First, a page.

A growing number of state laws encourage or require police departments to sell the firearms that officers confiscate, putting the weapons back on the streets.
A growing number of state laws encourage or require police departments to sell the firearms that officers confiscate, putting them back on the streets.
A CNN Money analysis of state laws found that at least 11 states have adopted such laws since 2009. Some of those laws go so far as to ban police from destroying confiscated guns, CNN reports:
While it’s hard to track exactly how many states have historically pushed police departments to sell seized guns, agencies in only a few states were actually forced to sell them prior to 2009.
The 11 states are:
- North Carolina
- North Dakota
- West Virginia
Special interest groups like the National Rifle Association have influenced the states’ laws, according to CNN. NRA spokesperson Amy Hunter tells CNN:
“Police destruction of firearms is unnecessary and wasteful. There is no reason any police department can’t resell those firearms to law-abiding citizens and use the money for any number of things — infrastructure, law enforcement training, equipment, etc.”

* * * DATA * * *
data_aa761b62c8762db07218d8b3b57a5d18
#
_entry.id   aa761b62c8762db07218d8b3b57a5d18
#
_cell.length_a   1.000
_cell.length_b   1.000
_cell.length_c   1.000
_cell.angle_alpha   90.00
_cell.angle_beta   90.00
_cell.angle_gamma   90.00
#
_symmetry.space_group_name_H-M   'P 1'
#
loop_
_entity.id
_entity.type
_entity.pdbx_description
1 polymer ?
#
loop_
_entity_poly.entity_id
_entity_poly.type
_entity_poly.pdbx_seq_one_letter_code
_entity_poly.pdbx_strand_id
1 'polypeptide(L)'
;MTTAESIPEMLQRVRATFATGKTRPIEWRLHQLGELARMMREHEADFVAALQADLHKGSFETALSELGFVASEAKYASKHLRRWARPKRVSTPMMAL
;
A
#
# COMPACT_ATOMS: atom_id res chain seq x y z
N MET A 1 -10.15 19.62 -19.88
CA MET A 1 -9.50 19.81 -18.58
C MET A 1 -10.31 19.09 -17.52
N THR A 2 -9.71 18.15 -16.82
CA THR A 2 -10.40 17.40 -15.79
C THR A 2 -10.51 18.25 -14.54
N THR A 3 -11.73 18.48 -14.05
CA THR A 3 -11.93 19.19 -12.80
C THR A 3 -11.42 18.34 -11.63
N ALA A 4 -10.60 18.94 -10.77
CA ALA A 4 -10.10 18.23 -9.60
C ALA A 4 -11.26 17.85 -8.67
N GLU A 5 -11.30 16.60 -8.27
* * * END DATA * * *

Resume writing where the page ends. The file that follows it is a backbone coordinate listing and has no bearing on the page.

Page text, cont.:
Some law enforcement officials disagree with the NRA and the practice of reselling confiscated firearms in general because of the safety risk. CNN’s analysis found at least four instances of guns sold by police departments later being used in serious crimes, including three against police officers.
Chattanooga (Tennessee) Chief of Police Fred Fletcher tells CNN:
“My job is to keep my officers safe. To send them out to face the same guns they risked their lives to get off the street is a big concern.”
One of the latest incidents in which a confiscated and resold firearm was later used against an officer occurred earlier this year in New Hope, Minnesota, the StarTribune newspaper reports.
A mentally unstable man reportedly walked into New Hope City Hall and shot two officers with a shotgun sold by the Duluth (Minnesota) Police Department.
Because of the shooter’s mental health history, he had been prohibited from owning guns, the StarTribune reports. So he ordered the shotgun from an online auction site and had a friend pick it up for him at a gun store. That is known as a “straw purchase” and it is illegal.
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